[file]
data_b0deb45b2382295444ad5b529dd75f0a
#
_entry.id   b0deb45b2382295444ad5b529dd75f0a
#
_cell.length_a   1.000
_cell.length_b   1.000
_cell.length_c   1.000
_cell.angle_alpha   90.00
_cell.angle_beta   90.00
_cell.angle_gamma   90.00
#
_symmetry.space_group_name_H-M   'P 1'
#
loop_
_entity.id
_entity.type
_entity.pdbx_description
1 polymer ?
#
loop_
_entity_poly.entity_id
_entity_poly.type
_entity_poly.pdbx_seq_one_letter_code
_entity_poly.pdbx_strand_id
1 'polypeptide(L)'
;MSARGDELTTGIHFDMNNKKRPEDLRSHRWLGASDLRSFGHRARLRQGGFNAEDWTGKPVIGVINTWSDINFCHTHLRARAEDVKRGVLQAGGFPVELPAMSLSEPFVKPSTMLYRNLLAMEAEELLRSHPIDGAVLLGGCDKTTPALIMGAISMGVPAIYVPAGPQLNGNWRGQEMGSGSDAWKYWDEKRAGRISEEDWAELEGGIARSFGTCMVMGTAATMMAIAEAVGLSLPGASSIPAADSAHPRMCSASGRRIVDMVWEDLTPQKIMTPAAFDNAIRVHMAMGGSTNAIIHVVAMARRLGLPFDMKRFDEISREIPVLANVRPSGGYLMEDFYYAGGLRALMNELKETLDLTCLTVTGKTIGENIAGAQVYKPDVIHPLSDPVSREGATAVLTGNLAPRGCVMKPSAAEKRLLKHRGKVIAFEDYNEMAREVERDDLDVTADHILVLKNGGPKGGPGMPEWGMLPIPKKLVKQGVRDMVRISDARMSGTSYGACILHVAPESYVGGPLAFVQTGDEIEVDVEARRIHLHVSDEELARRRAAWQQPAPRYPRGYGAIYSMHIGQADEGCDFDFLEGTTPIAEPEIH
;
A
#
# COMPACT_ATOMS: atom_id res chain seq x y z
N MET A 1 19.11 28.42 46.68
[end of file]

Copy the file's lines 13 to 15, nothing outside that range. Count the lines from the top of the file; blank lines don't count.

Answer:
#
loop_
_entity.id